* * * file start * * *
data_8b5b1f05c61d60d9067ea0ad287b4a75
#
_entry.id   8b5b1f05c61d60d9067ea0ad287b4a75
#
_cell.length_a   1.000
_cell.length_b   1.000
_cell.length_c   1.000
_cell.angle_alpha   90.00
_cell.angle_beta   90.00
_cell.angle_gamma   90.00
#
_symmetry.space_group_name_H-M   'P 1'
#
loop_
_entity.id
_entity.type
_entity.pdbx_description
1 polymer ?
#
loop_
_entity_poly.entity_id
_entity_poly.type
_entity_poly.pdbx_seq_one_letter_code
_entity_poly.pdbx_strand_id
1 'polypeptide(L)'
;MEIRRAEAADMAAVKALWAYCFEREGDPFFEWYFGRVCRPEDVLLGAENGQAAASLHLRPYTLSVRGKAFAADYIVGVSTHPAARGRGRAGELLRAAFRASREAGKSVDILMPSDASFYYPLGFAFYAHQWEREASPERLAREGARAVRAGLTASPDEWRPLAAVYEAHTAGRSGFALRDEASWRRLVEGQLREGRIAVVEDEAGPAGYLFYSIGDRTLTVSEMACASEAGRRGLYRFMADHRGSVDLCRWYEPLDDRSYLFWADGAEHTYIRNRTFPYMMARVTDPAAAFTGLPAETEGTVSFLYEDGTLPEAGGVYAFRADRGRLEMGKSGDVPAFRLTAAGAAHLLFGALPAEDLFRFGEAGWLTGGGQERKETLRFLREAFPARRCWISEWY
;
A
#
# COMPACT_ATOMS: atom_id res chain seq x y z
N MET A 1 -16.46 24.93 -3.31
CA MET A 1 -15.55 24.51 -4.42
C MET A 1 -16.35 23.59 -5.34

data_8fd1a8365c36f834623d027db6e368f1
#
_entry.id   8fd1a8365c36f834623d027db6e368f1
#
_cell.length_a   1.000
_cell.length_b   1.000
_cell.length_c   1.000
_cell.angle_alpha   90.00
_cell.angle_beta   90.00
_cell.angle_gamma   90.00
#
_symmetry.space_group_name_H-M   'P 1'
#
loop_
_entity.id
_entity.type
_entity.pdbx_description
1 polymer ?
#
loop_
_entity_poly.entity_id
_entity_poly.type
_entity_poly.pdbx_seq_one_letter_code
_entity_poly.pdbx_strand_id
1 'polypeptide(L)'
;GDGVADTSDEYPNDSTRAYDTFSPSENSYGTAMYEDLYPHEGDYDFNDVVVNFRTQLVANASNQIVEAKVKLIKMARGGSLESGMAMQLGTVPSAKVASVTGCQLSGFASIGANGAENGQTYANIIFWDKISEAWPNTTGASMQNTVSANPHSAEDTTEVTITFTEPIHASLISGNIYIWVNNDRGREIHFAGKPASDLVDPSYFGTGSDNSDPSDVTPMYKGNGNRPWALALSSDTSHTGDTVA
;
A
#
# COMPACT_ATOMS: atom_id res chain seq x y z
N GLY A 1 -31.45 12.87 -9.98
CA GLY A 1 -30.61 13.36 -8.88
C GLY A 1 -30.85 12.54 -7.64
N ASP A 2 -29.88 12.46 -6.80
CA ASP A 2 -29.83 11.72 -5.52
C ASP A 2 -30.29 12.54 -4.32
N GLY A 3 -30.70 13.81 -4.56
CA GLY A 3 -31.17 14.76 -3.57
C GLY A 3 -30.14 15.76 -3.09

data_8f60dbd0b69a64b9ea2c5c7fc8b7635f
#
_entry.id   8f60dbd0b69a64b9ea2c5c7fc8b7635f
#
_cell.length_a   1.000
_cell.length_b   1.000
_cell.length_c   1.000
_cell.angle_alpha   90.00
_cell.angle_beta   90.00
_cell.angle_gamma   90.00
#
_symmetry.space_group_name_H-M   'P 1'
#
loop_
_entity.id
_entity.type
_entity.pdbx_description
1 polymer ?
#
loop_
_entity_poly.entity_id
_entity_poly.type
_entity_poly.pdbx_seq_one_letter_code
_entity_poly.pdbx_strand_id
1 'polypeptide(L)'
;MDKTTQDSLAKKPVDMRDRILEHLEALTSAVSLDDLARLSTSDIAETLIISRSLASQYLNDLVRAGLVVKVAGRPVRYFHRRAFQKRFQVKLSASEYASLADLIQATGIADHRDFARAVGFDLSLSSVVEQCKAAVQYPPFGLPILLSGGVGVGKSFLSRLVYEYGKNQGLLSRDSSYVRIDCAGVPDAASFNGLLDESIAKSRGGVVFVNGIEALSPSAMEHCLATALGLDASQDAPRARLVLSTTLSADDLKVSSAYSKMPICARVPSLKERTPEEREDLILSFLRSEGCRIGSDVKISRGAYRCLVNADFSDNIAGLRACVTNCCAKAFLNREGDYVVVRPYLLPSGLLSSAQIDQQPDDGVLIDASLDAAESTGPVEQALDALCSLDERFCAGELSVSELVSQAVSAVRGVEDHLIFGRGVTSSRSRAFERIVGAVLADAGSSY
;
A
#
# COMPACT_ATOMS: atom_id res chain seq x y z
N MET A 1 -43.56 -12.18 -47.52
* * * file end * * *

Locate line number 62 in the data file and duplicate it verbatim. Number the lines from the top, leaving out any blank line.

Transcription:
#